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Legislative Report - Sine Die 2024

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By Paula Krane

Since this was a short session things seemed to move quickly. In the beginning there seemed to be adequate notice on hearings and bills to be heard, changing as the session progressed. This was a more civil session. Members worked together, the public was involved with the process and welcomed to participate. League members had access to their Legislators as well as other Legislators. Because of Covid and the building being closed for updates, virtual access has been expanded; it has become very easy to observe and be part of the Legislative process remotely. There were very few access concerns this session: some members had problems with the pertaining clauses not telling them what the subject of the bill was (misinformation). In the past we put a lot of time and effort into making sure we all have access to the legislative political process and we continue to benefit from those efforts.

Campaign Finance

An amazingly historic thing happened with campaign finance reform as explained here in the Capital Chronicle. The League initially opposed HB 4024; see the League’s written testimony. After over a week of private negotiations, a new -5 amendment and then an -8 amendment were posted for the Wednesday 3/6 House Rules work session. The good government groups were able to negotiate some 20 major changes to the proposed bill, enough to make the bill acceptable and to avoid a huge ballot measure fight at the November election.

The bill has something to please and displease everyone, reflected in the final floor discourse and votes. The bill represents decades of grassroots work. The agreement included IP 9 (Honest Elections, including a LWVOR chief petitioner) and IP 42 (unions) being withdrawn and HB 4024 not being referred to the ballot. The bill quickly passed the House floor, a Senate Rules hearing and work session, and the Senate floor on the last day of the session after a suspension of Senate rules. Gov. Kotek signed the bill March 20.

We should be clear: Campaign finance reform is not finished in Oregon. The next E-board will be asked to allocate funding for the Secretary of State to draft administrative rules for the bill’s 2027 effective date. There will undoubtedly be adjustments attempted in the 2025 long legislative session. Rep. Fahey is forming a work group to consider changes. The contributions limits in HB 2024 are way too high, and the disclosure of donors and dark money that pay for advertising, needs more work. And we still need public funding of campaigns as in other states.



People Not Politicians announced that it is pausing the initiative signature campaign for IP 14 and will refile an initiative for the 2028 general election. The campaign did not have enough money to be successful by the July 5 deadline. However, the Oregon Court of Appeals decided March 27 in favor of PNP that IP 14 does not include two subjects; this will be important for future versions of the initiative; the case may yet be appealed to the Oregon Supreme Court.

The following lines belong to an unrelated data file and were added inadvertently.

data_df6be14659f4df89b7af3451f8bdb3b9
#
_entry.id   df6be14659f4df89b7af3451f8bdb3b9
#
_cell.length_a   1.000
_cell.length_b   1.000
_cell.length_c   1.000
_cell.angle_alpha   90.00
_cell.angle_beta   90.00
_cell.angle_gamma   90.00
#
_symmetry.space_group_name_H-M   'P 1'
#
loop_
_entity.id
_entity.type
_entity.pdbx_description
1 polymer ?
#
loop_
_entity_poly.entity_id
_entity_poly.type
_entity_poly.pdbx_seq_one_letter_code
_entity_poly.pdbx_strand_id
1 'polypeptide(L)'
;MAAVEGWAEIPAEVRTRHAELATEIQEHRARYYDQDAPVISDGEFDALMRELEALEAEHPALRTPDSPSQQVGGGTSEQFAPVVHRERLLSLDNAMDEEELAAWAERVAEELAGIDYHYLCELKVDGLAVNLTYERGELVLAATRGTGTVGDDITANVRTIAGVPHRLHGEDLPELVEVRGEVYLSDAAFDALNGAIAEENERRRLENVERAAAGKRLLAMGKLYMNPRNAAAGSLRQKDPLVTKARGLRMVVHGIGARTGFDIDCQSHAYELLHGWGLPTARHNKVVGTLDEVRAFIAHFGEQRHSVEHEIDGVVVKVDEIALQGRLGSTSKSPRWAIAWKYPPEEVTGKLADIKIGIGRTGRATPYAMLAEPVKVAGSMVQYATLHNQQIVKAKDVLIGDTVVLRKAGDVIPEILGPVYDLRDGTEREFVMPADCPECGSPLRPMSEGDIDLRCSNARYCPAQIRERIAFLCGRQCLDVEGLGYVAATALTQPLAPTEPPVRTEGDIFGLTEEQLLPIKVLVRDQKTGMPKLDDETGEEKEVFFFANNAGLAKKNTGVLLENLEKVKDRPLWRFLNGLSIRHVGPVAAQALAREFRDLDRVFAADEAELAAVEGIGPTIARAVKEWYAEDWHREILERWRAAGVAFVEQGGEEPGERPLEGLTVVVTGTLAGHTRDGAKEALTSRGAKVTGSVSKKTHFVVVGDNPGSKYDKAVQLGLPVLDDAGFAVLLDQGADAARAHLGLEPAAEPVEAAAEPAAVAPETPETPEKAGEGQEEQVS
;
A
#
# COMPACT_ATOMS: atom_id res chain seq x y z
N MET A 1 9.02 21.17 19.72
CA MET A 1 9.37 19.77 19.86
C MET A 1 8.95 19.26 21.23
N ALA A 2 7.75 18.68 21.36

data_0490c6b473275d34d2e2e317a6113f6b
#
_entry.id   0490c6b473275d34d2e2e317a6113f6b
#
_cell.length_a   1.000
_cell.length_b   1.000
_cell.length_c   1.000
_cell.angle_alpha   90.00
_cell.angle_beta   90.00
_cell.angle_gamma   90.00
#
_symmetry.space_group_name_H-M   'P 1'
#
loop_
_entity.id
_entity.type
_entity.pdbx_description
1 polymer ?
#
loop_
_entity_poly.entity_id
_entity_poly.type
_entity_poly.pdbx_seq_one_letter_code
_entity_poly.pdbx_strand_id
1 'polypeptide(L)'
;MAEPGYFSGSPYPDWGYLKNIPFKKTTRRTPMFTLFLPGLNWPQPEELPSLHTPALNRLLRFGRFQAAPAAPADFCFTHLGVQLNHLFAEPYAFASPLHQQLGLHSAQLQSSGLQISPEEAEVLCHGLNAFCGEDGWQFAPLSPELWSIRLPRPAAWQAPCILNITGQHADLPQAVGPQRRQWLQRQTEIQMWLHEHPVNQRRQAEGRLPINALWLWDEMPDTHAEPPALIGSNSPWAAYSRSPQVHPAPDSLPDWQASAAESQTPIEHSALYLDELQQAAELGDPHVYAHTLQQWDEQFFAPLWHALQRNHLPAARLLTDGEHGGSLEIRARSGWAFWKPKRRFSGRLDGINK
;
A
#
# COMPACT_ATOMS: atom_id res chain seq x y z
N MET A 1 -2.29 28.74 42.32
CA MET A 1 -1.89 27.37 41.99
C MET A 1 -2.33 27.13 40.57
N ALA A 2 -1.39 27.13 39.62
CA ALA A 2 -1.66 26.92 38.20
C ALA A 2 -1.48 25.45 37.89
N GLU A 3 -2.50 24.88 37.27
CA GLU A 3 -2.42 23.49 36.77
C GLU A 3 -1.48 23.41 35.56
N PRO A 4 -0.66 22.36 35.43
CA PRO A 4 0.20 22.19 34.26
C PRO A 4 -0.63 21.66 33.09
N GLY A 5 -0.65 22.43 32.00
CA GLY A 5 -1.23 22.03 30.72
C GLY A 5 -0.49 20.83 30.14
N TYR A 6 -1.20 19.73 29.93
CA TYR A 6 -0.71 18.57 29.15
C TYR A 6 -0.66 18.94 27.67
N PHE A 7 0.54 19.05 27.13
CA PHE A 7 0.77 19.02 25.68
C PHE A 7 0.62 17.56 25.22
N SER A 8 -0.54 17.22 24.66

Other Governance Bills

HB 4026 Enrolled, was passed to retroactively prohibit the use of a referendum on any urban growth boundary expansion. This was intended to block a referendum in the City of North Plains in Washington County. The LWVOR submitted written testimony opposing the bill and saying it is likely unconstitutional and may invite a lawsuit. However, a Washington County judge granted a temporary restraining order that allows the North Plains referendum, Measure 34-327, to remain on the ballot this May. Whether the referendum is defeated or not, then the whole matter will end up the courts again.

HB 4031 Enrolled was amended in House Revenue to protect any local government tax payer information from disclosure.

HB 4117 Enrolled, which authorizes the Oregon Government Ethics Commission to issue advisory opinions on the application of the public meetings law, and which is a correction to a bill passed in 2023 session, passed both legislative chambers immediately and unanimously.

SB 1502 Enrolled requires public schools and college boards to live stream their meetings and post the meeting recordings on their websites and social media sites. It allows remote testimony for most school and college board meetings.

SB 1538 Enrolled is an election law clean-up bill that makes many changes.

SB 1577 A, automatic voter registration for higher ed students through the Dept of Revenue, was amended to require the Legislative Policy and Research Director to study its viability, benefits and challenges. It was still in Joint W&Ms as the session ended.


Privacy & AI, Elections, & In Memoriam for Alice Bartelt

SB 1571 Enrolled The Senate concurred with House amendments passing the bill on partisan lines. We look forward to pressing for attention to protect our elections and for other cybersecurity and privacy concerns.

SB 1533 Enrolled increases the number of languages into which the secretary must translate voters' pamphlets.

The Senate Memorial Commemoration for Alice Bartelt, SCR 203 Enrolled, passed unanimously in both houses and has been filed with the Secretary of State. RIP, Alice.

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